Imaging of natural phenomena often reveals unknown truths and transforms our scientific perspectives. Prompted by a bet in the late 1800s, Eadweard James Muybridge sought to capture the running of horses on film to see if all four hooves left the ground simultaneously1. His image sequences confirmed this occurrence for the first time, which ultimately resulted in his career studying the motion of animals1,2,3. Similarly, in a career spanning over four decades, Wilson A. Bentley imaged over 5,000 different crystalline snowflakes, revealing astonishing variations in snowflake structure4,5,6,7,8. In November 1895, Wilhelm Conrad Röntgen discovered x-rays, which immediately revolutionized physics and medicine, as the penetration of x-rays allows for x-ray (or radiographic) static imaging to nondestructively interrogate the inside of the human body or materials9,10,11,12. Today, real-time imaging of small volumes and low density metals during solidification is possible using brilliant synchrotron x-ray sources available at user facilities around the world13,14,15,16,17,18,19,20,21,22,23,24,25,26,27,28,29,30,31,32,33. We show that proton radiography has the potential to revolutionize solidification science in similar ways.

Pure metals solidify at a single temperature, whereas metallic alloys solidify over a range of temperatures and compositions. For a hypothetical dilute binary alloy, the equilibrium concentrations of solute in the liquid and solid phases are defined for a given temperature. However, since the reaction takes place over a range of temperatures, the equilibrium conditions change continuously during solidification, so that only local interfacial equilibrium is maintained and the solute environment close to the interface is determined by the relative rates of mass transport in the solid and liquid phases. In many systems there is only one liquid solution and the transport in the liquid phase is fast with respect to diffusion in the solid phase. Solubility of the solute in the solid phase usually increases with decreasing temperature, but solid-state diffusion is too slow to equilibrate the solid, so the liquid becomes enriched in solute. The temperature gradient, concentration gradient and the growth velocity determine the interfacial morphology and can result in pattern formation, such as branched dendritic structures like the arms of a snowflake (i.e. dendrites). In systems where multiple immiscible liquid phases exist, such as in the aluminum-indium (Al-In) alloy system, similar solute pile-up can occur, but the interfacial stability conditions of the growing solid phase are altered.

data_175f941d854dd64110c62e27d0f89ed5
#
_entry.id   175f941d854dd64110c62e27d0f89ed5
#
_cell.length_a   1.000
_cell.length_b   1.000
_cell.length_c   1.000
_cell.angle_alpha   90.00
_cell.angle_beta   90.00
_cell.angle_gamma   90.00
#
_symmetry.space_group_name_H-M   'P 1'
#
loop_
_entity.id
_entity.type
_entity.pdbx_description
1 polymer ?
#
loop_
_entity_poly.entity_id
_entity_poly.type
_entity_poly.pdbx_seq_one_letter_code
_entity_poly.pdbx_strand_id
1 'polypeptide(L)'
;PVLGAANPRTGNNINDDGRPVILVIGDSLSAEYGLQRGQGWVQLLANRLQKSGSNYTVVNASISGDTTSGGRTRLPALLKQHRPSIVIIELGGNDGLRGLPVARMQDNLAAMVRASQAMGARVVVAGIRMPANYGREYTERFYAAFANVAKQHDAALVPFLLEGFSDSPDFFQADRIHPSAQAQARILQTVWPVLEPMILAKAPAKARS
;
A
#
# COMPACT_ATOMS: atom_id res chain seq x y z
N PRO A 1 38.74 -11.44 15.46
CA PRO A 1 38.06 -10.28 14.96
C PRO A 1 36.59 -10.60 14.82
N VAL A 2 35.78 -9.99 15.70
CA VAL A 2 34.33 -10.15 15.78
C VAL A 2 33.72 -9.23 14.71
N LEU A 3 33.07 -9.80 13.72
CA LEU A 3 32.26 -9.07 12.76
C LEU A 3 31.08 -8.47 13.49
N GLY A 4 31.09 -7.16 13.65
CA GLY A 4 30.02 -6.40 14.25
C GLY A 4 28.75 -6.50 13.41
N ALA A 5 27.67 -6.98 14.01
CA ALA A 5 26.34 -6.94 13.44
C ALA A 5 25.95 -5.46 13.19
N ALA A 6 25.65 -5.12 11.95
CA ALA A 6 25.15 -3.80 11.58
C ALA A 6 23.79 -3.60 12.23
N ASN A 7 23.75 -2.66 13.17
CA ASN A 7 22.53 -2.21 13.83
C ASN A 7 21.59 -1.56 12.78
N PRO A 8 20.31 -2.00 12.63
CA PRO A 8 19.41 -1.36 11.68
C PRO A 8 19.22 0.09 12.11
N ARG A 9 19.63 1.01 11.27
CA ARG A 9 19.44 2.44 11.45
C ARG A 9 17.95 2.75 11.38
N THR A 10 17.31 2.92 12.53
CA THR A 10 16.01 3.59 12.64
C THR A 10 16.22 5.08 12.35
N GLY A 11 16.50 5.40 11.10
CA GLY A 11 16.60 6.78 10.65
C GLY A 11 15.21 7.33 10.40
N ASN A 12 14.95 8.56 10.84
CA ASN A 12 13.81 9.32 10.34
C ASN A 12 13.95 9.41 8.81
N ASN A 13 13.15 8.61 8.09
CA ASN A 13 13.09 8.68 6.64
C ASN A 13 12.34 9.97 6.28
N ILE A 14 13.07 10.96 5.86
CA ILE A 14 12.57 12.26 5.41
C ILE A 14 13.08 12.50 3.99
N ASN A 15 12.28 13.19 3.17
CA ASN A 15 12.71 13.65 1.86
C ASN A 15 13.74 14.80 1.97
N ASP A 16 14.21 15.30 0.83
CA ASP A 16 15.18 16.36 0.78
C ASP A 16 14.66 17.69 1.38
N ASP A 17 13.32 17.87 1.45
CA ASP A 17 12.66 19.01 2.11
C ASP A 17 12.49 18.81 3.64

Manipulation of solidification parameters is crucial for growing single crystals or controlling structure evolution and micro-segregation in a casting, setting the stage for what properties are possible after any downstream processing. Large scale parameters are controlled by casting design, which can include highly engineered melt flow patterns, heat transfer during mold filling and progression of the solidification reaction. Ultimately, this early processing path determines the overall quality of a casting by influencing the presence of defects (e.g. dimensional tolerance, composition segregation, or void formation) and the microscopic phase arrangement – characteristics that persist even after subsequent thermal-mechanical processing (e.g. heat-treatment and forging). Current methods to design castings incorporate experimental trials with destructive characterization techniques and empirical modeling. Post-mortem structure evaluations are typically used to infer what occurred at elevated temperatures, but direct observations of metallic alloy solidification have been limited. More importantly, commercially available tools to simulate fluid flow and solidification sequence are generally finite-element based and rely largely on post-processing and empirical relationships to simulate structural outcomes. However, real-time monitoring of metallic alloys during processing will now permit direct interrogation of responses to parameter changes needed to develop predictive structure evolution models to couple with finite elements and bridge the micro- and macro-scale regimes. It will also enable directed synthesis and processing to control structure evolution and the creation of optimal properties during process development.